Ukraine’s Jewish Leader, Israel’s Ambivalence, and Chabad’s Presence amid the Crisis

In evaluating the unfolding war in Ukraine, Nathan Guttman sheds light on the role of Ukraine’s president, Volodymyr Zelensky, whom Guttman describes as “the most admired Jewish leader the world has to offer right now.” He also examines the meaning of the Russian president Vladimir Putin’s attempt to “play the Nazi card” in announcing his decision to invade Ukraine; Israel’s attempt to take a neutral stance in the conflict; and Chabad’s extraordinary leadership in Ukraine’s Jewish communities.

Before entering politics in 2018, Zelensky was a popular comedian (and you can’t get any more Jewish than that); he does not often speak about his Jewish identity, but he has never tried to hide it. In a country like Ukraine, which is still struggling with a painful legacy of anti-Semitism, Zelensky’s Jewishness has always been present.

For Jews across the world, Zelensky is now a source of pride: a young, inexperienced leader who is putting his life at risk for his people by leading a nation of 40 million people in opposing a ruthless Russian aggressor.

In his inauguration speech, Zelensky famously told lawmakers not to hang his portrait on their walls. “I do not want my picture in your offices: The president is not an icon, an idol, or a portrait. Hang your kids’ photos instead, and look at them each time you are making a decision.”

True to form, Zelensky maintained his unassuming, direct style when crisis hit. His video messages, posted several times a day, have been helping reassure the Ukrainian people. He spoke from his office and from the streets of Kyiv, even as Russian troops closed in on the capital, and when the fighting intensified, Zelensky candidly shared with all Ukrainians the fact that he has been marked by the Russians as “target number one” and that his family is “target number two.” But when the U.S. offered to evacuate him from Kyiv to somewhere safer, he responded: “The fight is here; I need ammunition, not a ride.”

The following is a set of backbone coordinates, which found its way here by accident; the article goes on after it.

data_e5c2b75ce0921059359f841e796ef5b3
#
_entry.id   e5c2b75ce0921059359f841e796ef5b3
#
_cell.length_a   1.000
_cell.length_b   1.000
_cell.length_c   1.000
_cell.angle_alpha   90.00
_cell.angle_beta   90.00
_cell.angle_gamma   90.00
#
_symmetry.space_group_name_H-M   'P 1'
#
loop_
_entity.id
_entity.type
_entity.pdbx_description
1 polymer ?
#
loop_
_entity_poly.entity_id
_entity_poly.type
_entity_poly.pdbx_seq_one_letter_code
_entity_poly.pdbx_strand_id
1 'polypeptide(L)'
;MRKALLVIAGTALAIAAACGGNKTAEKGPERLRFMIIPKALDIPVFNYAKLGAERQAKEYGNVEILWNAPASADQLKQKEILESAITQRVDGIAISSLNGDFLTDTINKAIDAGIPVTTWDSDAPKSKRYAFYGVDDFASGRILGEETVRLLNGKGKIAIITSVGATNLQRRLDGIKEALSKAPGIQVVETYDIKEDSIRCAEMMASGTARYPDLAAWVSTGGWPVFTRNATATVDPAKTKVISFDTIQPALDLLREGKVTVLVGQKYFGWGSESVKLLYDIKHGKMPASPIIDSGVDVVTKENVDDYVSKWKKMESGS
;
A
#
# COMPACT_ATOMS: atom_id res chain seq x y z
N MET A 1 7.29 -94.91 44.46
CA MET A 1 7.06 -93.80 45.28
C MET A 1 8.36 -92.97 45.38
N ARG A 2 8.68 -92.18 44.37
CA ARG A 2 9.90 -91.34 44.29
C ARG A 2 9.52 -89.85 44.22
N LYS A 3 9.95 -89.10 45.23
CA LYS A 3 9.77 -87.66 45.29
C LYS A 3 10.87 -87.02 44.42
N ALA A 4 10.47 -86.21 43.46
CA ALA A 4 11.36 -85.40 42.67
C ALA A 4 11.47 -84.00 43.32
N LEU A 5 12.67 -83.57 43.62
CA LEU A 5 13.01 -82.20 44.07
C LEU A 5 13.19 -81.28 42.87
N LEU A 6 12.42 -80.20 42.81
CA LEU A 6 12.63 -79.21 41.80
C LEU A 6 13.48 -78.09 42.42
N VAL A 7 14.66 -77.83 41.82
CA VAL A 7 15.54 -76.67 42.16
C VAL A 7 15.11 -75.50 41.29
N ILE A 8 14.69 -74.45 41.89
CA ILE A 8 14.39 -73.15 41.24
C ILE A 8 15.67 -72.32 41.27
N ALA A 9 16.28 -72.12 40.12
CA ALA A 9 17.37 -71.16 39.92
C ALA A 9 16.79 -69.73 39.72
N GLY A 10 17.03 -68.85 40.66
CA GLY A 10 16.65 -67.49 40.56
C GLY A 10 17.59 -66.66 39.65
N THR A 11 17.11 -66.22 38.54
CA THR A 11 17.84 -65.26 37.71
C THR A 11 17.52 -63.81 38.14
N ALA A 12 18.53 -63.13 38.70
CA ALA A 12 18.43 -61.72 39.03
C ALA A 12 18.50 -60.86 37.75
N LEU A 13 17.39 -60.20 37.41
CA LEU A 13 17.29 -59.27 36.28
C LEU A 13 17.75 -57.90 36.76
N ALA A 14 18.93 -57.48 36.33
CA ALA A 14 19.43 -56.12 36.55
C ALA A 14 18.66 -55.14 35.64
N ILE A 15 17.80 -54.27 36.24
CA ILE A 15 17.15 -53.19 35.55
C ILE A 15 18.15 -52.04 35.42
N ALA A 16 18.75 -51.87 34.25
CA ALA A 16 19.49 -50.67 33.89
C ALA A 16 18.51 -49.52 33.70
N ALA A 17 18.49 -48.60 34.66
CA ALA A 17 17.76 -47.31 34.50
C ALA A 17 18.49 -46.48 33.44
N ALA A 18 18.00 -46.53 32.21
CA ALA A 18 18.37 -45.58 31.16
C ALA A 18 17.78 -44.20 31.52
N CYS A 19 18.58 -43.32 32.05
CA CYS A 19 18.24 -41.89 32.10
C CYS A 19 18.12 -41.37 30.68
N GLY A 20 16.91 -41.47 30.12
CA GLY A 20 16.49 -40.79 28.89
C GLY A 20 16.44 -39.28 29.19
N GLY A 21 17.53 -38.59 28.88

Read more at Moment

More about: Chabad, Volodomyr Zelensky, War in Ukraine

Hizballah Is Learning Israel’s Weak Spots

On Tuesday, a Hizballah drone attack injured three people in northern Israel. The next day, another attack, targeting an IDF base, injured eighteen people, six of them seriously, in Arab al-Amshe, also in the north. This second attack involved the simultaneous use of drones carrying explosives and guided antitank missiles. In both cases, the defensive systems that performed so successfully last weekend failed to stop the drones and missiles. Ron Ben-Yishai has a straightforward explanation as to why: the Lebanon-backed terrorist group is getting better at evading Israel defenses. He explains the three basis systems used to pilot these unmanned aircraft, and their practical effects:

These systems allow drones to act similarly to fighter jets, using “dead zones”—areas not visible to radar or other optical detection—to approach targets. They fly low initially, then ascend just before crashing and detonating on the target. The terrain of southern Lebanon is particularly conducive to such attacks.

But this requires skills that the terror group has honed over months of fighting against Israel. The latest attacks involved a large drone capable of carrying over 50 kg (110 lbs.) of explosives. The terrorists have likely analyzed Israel’s alert and interception systems, recognizing that shooting down their drones requires early detection to allow sufficient time for launching interceptors.

The IDF tries to detect any incoming drones on its radar, as it had done prior to the war. Despite Hizballah’s learning curve, the IDF’s technological edge offers an advantage. However, the military must recognize that any measure it takes is quickly observed and analyzed, and even the most effective defenses can be incomplete. The terrain near the Lebanon-Israel border continues to pose a challenge, necessitating technological solutions and significant financial investment.

Read more at Ynet

More about: Hizballah, Iron Dome, Israeli Security